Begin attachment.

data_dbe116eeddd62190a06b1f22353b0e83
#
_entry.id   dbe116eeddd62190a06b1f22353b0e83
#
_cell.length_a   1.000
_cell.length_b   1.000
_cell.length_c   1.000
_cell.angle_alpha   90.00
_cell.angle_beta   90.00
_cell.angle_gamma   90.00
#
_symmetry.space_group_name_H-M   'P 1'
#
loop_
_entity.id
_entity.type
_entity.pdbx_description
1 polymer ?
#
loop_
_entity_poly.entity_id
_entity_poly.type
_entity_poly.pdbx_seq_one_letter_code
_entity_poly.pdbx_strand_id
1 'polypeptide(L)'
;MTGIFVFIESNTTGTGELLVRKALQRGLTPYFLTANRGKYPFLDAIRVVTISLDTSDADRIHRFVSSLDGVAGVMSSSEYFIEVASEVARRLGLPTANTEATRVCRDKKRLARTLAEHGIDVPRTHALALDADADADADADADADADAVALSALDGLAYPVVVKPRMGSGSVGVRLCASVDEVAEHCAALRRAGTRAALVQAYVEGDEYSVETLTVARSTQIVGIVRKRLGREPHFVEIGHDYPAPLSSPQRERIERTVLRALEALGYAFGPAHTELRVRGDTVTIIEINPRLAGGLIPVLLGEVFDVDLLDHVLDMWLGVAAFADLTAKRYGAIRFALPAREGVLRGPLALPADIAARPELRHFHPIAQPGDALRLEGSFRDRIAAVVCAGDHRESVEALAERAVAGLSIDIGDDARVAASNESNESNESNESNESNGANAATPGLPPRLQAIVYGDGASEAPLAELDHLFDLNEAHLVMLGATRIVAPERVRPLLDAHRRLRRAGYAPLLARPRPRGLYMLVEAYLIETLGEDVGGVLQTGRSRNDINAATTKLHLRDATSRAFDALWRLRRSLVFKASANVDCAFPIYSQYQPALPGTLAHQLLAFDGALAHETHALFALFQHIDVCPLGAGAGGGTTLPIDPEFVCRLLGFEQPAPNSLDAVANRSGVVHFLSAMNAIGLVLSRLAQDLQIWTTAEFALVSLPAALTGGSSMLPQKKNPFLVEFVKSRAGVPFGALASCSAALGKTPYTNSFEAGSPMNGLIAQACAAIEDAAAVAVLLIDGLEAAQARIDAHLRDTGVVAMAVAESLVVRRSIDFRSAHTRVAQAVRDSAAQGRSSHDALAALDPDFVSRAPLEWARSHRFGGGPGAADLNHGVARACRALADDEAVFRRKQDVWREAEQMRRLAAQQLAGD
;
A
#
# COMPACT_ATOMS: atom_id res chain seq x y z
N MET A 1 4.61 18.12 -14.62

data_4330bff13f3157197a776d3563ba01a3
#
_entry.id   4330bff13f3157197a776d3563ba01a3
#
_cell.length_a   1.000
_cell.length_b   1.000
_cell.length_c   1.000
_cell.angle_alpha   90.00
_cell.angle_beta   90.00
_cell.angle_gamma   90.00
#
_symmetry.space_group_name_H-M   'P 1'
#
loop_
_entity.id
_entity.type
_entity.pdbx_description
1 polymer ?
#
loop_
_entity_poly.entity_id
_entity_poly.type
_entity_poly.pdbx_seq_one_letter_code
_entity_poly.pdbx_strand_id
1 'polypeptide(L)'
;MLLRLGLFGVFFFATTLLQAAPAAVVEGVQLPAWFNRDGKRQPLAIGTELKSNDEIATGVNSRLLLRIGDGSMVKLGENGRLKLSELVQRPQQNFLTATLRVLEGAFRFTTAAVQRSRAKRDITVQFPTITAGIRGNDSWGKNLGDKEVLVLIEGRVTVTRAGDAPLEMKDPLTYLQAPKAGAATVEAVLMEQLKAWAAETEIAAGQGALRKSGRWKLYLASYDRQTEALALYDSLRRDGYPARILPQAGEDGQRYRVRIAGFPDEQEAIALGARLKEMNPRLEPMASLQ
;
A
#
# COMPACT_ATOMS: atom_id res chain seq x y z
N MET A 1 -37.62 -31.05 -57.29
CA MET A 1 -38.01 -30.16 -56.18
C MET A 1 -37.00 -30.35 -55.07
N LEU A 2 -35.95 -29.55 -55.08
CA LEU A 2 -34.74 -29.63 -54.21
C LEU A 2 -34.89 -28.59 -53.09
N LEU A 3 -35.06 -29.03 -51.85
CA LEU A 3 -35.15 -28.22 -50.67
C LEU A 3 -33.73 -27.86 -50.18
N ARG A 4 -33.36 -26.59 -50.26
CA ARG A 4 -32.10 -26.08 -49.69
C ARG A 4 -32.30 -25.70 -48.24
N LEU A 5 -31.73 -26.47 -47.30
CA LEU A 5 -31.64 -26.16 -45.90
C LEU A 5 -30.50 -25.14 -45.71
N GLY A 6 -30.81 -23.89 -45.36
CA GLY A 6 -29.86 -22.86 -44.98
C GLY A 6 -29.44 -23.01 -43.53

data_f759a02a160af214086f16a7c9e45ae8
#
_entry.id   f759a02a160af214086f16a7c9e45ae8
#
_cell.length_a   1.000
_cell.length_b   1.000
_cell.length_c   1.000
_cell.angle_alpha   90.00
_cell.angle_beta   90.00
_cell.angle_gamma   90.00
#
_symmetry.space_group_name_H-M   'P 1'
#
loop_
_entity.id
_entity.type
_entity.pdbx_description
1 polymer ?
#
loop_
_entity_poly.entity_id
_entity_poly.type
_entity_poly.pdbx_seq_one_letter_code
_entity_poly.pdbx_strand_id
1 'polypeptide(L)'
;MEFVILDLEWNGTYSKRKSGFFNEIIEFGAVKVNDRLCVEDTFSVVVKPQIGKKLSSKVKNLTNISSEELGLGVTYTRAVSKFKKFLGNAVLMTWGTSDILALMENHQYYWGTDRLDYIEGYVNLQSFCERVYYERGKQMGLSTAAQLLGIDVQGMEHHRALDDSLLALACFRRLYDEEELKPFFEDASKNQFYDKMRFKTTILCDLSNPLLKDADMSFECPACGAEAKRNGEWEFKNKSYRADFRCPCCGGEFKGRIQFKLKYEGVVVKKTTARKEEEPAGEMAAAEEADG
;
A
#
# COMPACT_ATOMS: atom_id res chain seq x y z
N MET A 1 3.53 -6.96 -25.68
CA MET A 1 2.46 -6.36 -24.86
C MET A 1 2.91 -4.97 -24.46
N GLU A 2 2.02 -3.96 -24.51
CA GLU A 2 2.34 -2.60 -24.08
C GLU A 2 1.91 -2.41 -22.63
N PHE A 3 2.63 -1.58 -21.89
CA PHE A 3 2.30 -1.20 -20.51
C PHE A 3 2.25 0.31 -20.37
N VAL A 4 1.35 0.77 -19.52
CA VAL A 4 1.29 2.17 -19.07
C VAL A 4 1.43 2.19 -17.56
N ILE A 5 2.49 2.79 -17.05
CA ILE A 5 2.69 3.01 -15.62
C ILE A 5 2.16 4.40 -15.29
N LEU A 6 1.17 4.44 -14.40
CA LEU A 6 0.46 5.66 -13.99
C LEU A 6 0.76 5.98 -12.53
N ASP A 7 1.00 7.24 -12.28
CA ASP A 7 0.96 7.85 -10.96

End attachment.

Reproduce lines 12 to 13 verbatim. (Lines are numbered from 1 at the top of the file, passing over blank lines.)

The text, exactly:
_symmetry.space_group_name_H-M   'P 1'
#